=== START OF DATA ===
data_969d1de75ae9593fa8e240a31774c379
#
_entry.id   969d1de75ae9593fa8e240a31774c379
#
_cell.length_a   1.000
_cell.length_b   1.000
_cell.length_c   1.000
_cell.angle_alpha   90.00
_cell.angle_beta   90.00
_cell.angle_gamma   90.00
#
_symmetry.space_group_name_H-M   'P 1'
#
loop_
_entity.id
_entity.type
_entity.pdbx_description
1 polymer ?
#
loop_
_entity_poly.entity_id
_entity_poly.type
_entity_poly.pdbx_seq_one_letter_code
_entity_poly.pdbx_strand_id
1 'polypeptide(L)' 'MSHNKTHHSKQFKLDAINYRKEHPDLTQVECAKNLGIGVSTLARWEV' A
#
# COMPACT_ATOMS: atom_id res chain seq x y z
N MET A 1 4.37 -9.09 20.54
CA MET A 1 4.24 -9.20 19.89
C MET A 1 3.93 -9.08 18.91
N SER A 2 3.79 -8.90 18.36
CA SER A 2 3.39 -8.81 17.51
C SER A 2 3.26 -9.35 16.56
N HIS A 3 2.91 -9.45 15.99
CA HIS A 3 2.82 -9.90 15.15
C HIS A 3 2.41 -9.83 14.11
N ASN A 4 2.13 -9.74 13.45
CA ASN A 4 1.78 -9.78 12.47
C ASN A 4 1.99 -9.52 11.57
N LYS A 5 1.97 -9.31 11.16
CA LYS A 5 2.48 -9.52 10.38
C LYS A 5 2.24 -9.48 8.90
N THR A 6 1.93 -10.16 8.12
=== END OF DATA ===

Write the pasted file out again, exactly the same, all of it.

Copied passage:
data_969d1de75ae9593fa8e240a31774c379
#
_entry.id   969d1de75ae9593fa8e240a31774c379
#
_cell.length_a   1.000
_cell.length_b   1.000
_cell.length_c   1.000
_cell.angle_alpha   90.00
_cell.angle_beta   90.00
_cell.angle_gamma   90.00
#
_symmetry.space_group_name_H-M   'P 1'
#
loop_
_entity.id
_entity.type
_entity.pdbx_description
1 polymer ?
#
loop_
_entity_poly.entity_id
_entity_poly.type
_entity_poly.pdbx_seq_one_letter_code
_entity_poly.pdbx_strand_id
1 'polypeptide(L)' 'MSHNKTHHSKQFKLDAINYRKEHPDLTQVECAKNLGIGVSTLARWEV' A
#
# COMPACT_ATOMS: atom_id res chain seq x y z
N MET A 1 4.37 -9.09 20.54
CA MET A 1 4.24 -9.20 19.89
C MET A 1 3.93 -9.08 18.91
N SER A 2 3.79 -8.90 18.36
CA SER A 2 3.39 -8.81 17.51
C SER A 2 3.26 -9.35 16.56
N HIS A 3 2.91 -9.45 15.99
CA HIS A 3 2.82 -9.90 15.15
C HIS A 3 2.41 -9.83 14.11
N ASN A 4 2.13 -9.74 13.45
CA ASN A 4 1.78 -9.78 12.47
C ASN A 4 1.99 -9.52 11.57
N LYS A 5 1.97 -9.31 11.16
CA LYS A 5 2.48 -9.52 10.38
C LYS A 5 2.24 -9.48 8.90
N THR A 6 1.93 -10.16 8.12